These manipulative tricks are pop-ups claiming you won a prize, fake countdown times for special offers, and automatic billing after a free trial. They also degrade the user experience. Dark patterns are cruel tricks that trick users into doing certain things. There is widespread agreement to stop them.
To avoid confusing consumers and to limit the use of intuitive interface design, it is essential to define what a dark pattern is. There are four principles that the EU should follow when addressing shady practices within consumer protection. These can be used in either the review of the Omnibus Directive or the existing EU framework.
Clearly define dark patterns.
All seem to agree that manipulation, psychological tricks, and deceit are deceptive design practices that should not be allowed. The question that we must ask when defining dark patterns is, where do we draw the line between what is legitimate and what is not as a user interface design?
Dark patterns are manipulative design choices that substantially distort the behavior of average users. Bans should not be targeted at practices designed in good faith with the intent to undermine consumers. They also shouldn’t target practices that are justifiable in certain circumstances. For example, location access requests that allow users to modify their preferences or alert tools to improve safety and privacy can be considered.
Therefore, policymakers must ensure that only shady practices are covered by the measures they take. They should also aim to tackle the issue across the Internet. An inherently vague idea without a legal basis would only lead to confusion and uncertainty. Intense research should support any examples of dark patterns used as guidance.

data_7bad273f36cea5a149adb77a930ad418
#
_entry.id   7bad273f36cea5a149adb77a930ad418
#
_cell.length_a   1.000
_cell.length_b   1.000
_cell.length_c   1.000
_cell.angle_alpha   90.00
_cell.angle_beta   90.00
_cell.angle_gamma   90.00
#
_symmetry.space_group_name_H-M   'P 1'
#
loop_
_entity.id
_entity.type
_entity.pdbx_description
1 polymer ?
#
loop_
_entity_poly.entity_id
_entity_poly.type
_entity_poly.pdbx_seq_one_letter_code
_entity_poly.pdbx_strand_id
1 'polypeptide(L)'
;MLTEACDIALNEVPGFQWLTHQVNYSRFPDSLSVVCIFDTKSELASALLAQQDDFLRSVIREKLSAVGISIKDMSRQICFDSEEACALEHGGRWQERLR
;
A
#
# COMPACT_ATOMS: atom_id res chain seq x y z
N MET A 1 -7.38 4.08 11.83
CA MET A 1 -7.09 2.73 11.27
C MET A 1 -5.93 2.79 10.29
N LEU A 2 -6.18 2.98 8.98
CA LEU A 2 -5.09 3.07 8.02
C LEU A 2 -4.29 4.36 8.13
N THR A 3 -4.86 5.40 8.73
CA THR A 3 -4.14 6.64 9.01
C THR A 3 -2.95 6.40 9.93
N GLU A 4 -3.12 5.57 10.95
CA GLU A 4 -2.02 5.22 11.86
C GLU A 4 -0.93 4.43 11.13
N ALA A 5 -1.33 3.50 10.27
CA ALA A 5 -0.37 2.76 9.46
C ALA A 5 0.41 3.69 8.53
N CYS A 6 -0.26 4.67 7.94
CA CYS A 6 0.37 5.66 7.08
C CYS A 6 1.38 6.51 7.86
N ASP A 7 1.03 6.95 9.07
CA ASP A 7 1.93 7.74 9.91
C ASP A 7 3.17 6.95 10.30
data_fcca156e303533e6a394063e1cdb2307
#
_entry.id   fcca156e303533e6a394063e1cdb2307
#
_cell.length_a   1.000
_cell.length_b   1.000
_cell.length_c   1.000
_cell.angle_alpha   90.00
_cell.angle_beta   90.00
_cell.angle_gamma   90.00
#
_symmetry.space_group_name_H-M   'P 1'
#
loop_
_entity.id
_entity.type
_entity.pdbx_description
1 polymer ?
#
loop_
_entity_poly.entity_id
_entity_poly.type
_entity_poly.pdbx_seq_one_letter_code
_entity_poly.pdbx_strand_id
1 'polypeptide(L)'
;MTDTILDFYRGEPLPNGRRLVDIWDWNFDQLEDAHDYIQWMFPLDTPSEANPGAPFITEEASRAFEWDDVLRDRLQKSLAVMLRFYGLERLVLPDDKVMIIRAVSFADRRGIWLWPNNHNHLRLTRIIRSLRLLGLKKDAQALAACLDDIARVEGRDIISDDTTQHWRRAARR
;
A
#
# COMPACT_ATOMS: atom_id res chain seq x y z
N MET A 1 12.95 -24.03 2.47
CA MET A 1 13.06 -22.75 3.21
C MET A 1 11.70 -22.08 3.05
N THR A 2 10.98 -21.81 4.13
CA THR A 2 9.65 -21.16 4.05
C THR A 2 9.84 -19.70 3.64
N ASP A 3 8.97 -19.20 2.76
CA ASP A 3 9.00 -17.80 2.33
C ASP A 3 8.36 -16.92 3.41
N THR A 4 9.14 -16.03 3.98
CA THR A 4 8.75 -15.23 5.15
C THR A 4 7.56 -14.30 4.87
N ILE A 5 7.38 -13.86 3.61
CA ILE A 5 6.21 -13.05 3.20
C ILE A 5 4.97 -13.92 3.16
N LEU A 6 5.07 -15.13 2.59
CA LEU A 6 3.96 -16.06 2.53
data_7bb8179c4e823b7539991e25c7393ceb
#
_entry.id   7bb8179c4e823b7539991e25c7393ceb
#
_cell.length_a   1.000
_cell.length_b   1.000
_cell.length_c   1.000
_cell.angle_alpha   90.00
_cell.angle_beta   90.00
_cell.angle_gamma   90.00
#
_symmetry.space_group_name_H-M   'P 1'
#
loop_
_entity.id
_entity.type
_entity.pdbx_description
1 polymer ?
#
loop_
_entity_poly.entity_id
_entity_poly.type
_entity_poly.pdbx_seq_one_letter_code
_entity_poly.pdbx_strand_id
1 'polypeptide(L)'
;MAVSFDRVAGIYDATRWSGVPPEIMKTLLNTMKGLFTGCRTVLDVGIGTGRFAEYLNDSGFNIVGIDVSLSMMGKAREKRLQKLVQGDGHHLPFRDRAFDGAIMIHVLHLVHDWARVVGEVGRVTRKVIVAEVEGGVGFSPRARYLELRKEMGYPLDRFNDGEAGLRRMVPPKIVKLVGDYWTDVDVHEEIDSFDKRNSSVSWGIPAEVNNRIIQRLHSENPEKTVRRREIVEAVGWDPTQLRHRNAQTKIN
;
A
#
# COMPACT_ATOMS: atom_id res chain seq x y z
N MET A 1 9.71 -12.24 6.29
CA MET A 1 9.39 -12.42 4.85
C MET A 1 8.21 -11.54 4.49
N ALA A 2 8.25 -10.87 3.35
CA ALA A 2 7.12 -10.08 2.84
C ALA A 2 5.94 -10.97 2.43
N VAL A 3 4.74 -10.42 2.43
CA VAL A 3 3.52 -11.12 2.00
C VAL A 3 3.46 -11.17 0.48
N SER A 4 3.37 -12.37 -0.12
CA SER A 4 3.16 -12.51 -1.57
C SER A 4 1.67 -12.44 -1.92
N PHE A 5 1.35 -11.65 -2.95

Support innovation in product design
Unintentionally, a vague definition could limit platforms’ functionality, security, and utility. Prescriptive, one-size-fits-all rules could hinder technological progress and negatively impact the user experience for millions of Europeans. Both consumers and businesses need to be able to differentiate products and provide a positive user experience. Policymakers must recognize that services may need multiple visual identities and brands to be easily identifiable and accessible to customers.
Encourage users to reconsider their choices.
Interfaces that remind users about their past choices are legitimate and well-intentioned. These choices can differ depending on context and time, reflecting other uses and intentions. When there is clear interest or demand, users should be able to re-evaluate their choices. Users may occasionally be asked to review their privacy settings per European data protection authorities’ advice.
Harmonize the EU framework rather than create conflicting regulations.
Even though this is a concept still to be defined by EU law, the European Commission (and data protection regulators) are expected to issue at least three separate guidelines on the dark pattern within the next two years. These include the European Commission guidelines for consumer protection rules, the new comprehensive guidelines from the European Data Protection Board on the General Data Protection Regulation (EDPB), and the upcoming Commission guidelines regarding the Digital Services Act.
These guidelines could conflict with each other or, worse, even negate important policy goals if they don’t attempt to bridge the gap between relevant policy considerations. The draft EDPB guidelines suggest that two-factor authentication be prohibited for protecting consumers’ online accounts. However, this is the ‘gold standard” under the EU’s consumer protection framework.
The risk of contradiction and overlap increases when Europe’s digital regulatory web is expanding. However, all policy considerations must be examined and addressed in concert.
Any initiative to tackle dark patterns must clearly define their nature, encourage innovation in product design, allow users to reconsider their choices, and harmonize the EU framework rather than introducing conflicting rules.